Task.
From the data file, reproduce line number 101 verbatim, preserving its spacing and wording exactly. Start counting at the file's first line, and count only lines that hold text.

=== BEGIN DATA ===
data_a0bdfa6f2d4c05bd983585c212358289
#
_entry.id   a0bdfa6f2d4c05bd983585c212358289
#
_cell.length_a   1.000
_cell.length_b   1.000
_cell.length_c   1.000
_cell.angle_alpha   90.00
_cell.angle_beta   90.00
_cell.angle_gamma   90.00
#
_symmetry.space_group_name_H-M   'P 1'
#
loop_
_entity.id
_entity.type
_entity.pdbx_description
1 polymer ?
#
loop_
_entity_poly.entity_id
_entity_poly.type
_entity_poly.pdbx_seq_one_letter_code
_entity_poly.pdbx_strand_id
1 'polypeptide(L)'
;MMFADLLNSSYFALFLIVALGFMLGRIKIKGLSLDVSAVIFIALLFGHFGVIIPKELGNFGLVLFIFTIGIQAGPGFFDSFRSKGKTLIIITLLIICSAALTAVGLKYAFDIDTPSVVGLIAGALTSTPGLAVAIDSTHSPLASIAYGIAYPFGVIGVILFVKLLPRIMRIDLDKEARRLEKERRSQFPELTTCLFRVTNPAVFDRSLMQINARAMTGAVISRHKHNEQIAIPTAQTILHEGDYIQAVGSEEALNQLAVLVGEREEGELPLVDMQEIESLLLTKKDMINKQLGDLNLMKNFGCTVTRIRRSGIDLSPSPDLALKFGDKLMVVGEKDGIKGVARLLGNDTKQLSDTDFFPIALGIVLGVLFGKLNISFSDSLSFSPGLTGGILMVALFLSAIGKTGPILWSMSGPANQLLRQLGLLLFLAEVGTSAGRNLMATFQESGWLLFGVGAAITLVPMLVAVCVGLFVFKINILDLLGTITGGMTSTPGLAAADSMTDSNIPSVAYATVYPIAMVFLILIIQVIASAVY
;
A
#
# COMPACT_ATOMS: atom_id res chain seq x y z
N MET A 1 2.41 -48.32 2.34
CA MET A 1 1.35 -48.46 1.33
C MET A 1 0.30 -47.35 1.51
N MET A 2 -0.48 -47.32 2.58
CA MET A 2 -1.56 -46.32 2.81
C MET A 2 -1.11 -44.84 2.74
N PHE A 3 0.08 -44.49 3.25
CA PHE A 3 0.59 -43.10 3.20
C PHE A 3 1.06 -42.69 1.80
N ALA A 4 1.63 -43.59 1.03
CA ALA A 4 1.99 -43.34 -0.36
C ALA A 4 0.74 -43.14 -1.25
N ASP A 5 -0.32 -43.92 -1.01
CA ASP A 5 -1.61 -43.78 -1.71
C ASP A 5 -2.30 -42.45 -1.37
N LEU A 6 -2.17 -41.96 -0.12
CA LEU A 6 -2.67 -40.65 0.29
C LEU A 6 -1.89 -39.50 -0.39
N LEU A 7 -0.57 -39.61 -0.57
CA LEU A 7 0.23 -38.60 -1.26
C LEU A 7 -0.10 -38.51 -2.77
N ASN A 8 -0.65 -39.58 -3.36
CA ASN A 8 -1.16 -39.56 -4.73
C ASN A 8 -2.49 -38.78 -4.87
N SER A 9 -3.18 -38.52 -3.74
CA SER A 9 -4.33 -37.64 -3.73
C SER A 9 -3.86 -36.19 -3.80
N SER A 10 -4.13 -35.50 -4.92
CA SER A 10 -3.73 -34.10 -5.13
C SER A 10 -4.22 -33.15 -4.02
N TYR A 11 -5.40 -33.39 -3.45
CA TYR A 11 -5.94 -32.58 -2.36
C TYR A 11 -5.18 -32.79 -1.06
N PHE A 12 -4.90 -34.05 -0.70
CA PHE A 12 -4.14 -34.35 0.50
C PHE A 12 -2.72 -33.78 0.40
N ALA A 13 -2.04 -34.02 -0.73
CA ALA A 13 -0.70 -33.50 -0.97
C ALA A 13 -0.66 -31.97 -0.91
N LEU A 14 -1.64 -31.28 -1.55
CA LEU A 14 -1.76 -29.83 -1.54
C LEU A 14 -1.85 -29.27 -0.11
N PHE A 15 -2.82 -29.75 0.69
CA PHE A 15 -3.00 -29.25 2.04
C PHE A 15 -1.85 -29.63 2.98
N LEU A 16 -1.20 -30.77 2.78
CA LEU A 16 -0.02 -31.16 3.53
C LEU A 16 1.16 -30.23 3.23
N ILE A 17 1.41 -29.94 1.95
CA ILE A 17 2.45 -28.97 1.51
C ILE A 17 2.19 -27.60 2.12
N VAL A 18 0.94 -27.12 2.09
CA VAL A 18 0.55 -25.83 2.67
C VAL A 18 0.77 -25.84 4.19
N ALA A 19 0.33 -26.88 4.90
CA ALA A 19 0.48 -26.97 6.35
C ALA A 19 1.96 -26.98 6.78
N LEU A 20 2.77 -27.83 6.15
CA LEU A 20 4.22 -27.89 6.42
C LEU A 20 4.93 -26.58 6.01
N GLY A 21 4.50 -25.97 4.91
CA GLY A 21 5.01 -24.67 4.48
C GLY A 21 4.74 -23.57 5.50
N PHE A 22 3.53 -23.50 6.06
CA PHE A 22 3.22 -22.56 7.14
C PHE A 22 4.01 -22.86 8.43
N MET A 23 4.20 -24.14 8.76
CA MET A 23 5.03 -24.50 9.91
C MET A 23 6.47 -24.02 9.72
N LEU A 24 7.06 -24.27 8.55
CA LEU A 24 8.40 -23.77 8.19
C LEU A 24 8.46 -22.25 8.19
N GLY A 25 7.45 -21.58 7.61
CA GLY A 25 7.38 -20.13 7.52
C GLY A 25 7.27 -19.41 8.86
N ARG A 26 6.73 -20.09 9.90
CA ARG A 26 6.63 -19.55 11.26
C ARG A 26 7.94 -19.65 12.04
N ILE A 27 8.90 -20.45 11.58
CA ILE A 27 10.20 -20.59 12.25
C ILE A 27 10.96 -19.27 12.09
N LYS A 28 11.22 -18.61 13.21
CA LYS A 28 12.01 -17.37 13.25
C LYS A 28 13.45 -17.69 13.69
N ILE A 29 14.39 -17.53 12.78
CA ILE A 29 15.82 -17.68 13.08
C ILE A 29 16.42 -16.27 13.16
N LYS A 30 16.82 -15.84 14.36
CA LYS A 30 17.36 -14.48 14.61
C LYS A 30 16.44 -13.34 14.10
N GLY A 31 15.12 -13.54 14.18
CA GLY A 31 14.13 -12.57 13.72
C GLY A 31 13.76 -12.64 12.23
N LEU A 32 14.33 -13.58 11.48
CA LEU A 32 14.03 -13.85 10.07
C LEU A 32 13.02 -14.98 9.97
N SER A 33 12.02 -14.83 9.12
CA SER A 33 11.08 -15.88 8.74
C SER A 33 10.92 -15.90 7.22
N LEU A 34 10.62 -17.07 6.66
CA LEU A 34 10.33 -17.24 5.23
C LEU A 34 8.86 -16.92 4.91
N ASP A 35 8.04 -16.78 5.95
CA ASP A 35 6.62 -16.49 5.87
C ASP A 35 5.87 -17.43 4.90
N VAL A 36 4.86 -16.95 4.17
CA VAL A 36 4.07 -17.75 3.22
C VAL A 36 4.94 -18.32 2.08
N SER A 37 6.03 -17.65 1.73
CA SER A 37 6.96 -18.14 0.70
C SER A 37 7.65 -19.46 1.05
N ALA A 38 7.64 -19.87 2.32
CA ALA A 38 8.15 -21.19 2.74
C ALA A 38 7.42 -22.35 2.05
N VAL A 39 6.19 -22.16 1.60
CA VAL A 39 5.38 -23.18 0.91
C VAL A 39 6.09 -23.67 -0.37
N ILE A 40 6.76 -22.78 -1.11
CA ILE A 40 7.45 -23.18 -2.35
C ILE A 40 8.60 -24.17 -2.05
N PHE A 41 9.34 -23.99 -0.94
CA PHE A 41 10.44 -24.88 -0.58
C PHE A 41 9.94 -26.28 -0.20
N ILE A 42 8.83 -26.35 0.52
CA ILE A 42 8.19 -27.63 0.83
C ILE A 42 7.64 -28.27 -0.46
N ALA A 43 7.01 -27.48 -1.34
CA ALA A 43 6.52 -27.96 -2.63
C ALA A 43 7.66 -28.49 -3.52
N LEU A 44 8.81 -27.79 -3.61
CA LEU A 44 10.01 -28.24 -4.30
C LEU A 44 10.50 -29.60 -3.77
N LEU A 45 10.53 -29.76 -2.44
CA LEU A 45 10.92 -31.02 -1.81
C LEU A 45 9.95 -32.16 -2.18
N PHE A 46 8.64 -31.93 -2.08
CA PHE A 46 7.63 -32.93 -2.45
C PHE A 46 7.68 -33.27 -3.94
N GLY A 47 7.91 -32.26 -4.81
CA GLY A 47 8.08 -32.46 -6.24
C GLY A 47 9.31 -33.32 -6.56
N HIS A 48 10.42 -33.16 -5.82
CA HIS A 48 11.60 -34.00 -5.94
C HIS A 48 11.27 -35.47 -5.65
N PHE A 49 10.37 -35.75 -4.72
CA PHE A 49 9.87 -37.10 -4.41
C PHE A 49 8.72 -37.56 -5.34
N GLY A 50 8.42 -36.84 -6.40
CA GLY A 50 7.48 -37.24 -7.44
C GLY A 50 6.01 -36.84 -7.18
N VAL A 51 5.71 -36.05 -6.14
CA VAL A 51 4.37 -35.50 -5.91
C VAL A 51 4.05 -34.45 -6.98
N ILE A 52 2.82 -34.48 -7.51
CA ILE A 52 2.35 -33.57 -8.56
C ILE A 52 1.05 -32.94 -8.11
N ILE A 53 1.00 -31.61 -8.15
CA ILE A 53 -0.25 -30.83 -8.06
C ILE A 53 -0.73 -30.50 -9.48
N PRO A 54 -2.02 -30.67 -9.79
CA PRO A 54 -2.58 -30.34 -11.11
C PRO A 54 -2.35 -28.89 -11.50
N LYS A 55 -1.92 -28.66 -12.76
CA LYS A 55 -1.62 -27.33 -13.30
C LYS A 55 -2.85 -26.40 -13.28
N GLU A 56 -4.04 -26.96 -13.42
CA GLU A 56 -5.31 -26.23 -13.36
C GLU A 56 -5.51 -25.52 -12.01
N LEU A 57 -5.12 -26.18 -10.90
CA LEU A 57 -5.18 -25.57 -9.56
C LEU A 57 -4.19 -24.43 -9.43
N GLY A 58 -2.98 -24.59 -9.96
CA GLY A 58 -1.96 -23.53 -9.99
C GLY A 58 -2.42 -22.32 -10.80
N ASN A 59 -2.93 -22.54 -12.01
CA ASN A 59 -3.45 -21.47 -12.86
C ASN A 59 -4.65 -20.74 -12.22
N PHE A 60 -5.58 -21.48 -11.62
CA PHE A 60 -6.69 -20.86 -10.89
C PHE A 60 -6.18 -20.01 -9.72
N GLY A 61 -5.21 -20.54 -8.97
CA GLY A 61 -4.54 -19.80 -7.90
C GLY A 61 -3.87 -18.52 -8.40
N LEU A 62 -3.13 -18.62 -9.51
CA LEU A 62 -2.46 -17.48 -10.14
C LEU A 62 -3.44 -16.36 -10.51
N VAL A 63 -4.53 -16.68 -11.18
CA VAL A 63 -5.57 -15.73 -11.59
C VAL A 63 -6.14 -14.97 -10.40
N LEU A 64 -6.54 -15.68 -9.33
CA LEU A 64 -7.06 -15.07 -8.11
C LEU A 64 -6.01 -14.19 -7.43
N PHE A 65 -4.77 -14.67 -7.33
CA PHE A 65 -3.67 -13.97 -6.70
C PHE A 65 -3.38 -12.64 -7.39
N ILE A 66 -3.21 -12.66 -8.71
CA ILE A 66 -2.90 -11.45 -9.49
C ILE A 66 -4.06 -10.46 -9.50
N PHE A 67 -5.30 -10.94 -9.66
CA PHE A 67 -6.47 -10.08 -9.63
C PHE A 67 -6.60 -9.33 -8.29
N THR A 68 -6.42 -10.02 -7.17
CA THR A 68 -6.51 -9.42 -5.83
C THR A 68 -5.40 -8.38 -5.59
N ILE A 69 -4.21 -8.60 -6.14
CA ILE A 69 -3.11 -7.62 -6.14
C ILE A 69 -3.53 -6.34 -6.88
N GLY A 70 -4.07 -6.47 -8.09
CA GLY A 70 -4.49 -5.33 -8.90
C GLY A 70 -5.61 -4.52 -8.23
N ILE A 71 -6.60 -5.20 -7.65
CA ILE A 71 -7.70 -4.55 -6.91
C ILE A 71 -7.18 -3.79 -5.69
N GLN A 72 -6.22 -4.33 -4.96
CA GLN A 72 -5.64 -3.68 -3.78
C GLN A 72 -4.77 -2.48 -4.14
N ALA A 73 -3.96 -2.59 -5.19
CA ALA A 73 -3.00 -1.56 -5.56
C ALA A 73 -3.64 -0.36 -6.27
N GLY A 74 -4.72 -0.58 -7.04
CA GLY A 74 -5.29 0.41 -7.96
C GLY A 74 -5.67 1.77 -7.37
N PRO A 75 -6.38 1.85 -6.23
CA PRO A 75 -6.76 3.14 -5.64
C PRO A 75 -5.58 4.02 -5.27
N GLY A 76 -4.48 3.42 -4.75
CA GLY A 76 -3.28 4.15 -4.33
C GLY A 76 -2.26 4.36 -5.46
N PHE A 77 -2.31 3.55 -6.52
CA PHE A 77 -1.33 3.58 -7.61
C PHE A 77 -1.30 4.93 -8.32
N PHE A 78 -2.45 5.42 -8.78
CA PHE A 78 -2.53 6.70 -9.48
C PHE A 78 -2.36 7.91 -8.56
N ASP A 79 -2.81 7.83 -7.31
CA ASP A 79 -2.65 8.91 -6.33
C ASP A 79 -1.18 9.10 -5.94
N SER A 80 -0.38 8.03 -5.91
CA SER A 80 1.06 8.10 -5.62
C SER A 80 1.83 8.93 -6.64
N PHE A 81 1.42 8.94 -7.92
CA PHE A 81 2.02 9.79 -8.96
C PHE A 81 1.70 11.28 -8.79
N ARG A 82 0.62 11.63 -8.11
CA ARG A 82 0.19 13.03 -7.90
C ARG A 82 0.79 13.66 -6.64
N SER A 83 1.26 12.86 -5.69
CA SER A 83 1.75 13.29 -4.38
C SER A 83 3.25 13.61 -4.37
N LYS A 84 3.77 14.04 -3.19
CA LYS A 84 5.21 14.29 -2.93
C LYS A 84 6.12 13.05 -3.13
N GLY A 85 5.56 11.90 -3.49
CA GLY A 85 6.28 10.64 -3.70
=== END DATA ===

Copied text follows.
CA LEU A 24 8.40 -23.77 8.19